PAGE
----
With the rise of globalization and advanced textile capacity, fashion has begun to disseminate at rates reducing the seasonal trend cycle to monthly or even weekly micro-trends. The style forecast of these micro-trends follows a simple cycle: a style is seemingly plastered everywhere on social media by early adopters and, a week later, becomes tacky before ever reaching the mainstream.
The moon boot is like the final boss of the chunky shoe trend. It is one of those special pieces that, paired with gaudy labeling, shrieks with tackiness. It gives an instantly polarizing feeling: those who wear them, love them and those who don’t, don’t.
As you can guess, moon boots are inspired by the astronaut boot, born in an era of retrofuturism and nurtured in a kitschy late ’70s fashion scene. The retrofuturism aesthetic, beginning around the ’50s, dreams about how technology and progress will influence our lives. It uses the dichotomy of retro stylings and futuristic aspects to create an unsettling visual of the future. Born again, the moon boot was then revived in the 2000s inspired by the 1969 Apollo 11 landing, sparking a new optimism for the future’s potential.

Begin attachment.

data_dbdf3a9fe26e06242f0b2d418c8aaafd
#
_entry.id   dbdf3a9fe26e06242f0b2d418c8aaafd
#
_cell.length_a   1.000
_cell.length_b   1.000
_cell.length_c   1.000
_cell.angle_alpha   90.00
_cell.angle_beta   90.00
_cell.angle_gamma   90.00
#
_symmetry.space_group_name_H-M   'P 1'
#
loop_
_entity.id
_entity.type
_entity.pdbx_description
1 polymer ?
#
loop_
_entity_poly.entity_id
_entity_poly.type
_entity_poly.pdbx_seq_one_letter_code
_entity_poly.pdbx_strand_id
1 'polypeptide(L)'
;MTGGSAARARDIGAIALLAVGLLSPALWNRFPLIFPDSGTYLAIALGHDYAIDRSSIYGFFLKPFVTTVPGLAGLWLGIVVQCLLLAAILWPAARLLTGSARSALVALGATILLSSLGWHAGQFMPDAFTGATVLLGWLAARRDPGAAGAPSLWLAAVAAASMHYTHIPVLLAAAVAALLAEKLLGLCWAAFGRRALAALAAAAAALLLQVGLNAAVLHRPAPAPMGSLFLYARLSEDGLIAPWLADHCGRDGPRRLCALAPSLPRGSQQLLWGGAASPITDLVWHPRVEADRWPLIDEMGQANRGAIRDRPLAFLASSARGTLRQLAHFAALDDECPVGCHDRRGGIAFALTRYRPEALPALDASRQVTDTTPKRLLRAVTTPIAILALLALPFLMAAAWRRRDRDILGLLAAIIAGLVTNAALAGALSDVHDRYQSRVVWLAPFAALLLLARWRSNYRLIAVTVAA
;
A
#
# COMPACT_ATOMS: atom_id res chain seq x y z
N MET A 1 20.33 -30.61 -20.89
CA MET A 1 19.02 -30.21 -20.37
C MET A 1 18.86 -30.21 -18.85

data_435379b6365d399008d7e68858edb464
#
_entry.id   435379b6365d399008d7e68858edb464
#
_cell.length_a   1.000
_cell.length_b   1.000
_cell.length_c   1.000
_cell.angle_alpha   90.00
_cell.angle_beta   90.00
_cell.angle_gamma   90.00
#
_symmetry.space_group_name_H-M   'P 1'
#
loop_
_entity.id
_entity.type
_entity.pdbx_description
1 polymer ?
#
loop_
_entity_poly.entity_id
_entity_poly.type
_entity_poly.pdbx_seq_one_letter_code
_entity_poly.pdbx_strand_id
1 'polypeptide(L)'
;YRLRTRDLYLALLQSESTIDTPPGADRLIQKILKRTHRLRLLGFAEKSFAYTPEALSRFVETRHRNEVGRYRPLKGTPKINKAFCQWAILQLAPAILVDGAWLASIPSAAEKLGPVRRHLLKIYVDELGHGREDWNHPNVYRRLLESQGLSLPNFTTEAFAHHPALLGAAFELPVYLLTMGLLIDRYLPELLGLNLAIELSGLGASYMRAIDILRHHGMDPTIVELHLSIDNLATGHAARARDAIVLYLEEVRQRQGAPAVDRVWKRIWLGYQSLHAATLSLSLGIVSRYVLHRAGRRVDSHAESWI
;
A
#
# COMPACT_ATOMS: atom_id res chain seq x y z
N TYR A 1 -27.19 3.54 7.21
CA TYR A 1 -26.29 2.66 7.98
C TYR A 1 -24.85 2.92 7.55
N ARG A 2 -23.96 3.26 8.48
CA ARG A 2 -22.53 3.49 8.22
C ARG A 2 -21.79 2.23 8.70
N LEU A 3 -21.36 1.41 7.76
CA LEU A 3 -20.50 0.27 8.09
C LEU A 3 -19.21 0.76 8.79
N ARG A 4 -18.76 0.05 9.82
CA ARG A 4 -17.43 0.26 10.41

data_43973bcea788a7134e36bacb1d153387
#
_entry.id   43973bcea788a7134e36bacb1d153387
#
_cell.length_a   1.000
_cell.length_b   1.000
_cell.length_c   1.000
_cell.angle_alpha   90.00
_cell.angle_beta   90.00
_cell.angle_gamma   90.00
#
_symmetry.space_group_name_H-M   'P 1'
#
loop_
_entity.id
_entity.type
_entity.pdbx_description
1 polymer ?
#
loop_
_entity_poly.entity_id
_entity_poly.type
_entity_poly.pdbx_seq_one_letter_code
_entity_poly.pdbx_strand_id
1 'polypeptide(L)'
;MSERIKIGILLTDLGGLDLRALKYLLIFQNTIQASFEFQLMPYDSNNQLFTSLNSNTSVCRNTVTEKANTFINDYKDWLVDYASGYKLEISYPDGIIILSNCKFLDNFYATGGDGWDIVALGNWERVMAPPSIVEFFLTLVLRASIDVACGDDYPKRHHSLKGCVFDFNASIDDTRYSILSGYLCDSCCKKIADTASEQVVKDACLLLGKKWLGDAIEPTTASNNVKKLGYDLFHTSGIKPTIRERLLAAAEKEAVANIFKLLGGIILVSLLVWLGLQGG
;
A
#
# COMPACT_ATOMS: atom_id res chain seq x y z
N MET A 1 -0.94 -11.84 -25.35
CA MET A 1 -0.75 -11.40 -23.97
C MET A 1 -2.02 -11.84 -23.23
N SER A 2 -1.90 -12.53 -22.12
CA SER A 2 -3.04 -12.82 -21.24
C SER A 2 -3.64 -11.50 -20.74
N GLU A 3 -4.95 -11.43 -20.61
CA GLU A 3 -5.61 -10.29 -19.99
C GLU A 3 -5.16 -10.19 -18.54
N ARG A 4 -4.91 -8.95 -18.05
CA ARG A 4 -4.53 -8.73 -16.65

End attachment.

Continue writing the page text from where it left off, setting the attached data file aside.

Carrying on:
So why now?
Firstly, we are amid a 2000s comeback in fashion with Y2K trends buzzing around social media. Those yearning for 2000s childhood nostalgia have grown up and begun their command of fashion and popular media. These shoes are a callback to the 2000s as well as the ’80s with a bright, bold playful aesthetic. Concurrently, irony has become a staple in contemporary fashion. This comes in the form of playing with the contrast between lowbrow items and refined environments to create a visceral reaction of distaste from the viewer. These are items, like real-life clickbait, that get views and spark conversation based on their shock value, breeding a culture of irony for engagement. The Balenciaga Croc is alive and well. Finally, perhaps we are in our own era of retrofuturism with the rise of techwear. Techwear, a style that treasures practical pieces often used as workwear transformed into high fashion wear, has taken over media. You might have seen someone showering inside in their rain jacket to prove the quality of their clothes. The moon boot could be a preceding iteration of modern retrofuturism with the interest in the collision of innovation and wearability.
The moon boot, as I see it, is another “if you know, you know” item that only some can afford. Costing hundreds of dollars, it is on the pricier side for a pair of winter boots, but no one’s buying them for practical reasons. Nonetheless, I applaud the moon boot’s bold approach and call to the days dreaming for the stars.
0/10 impulse to buy.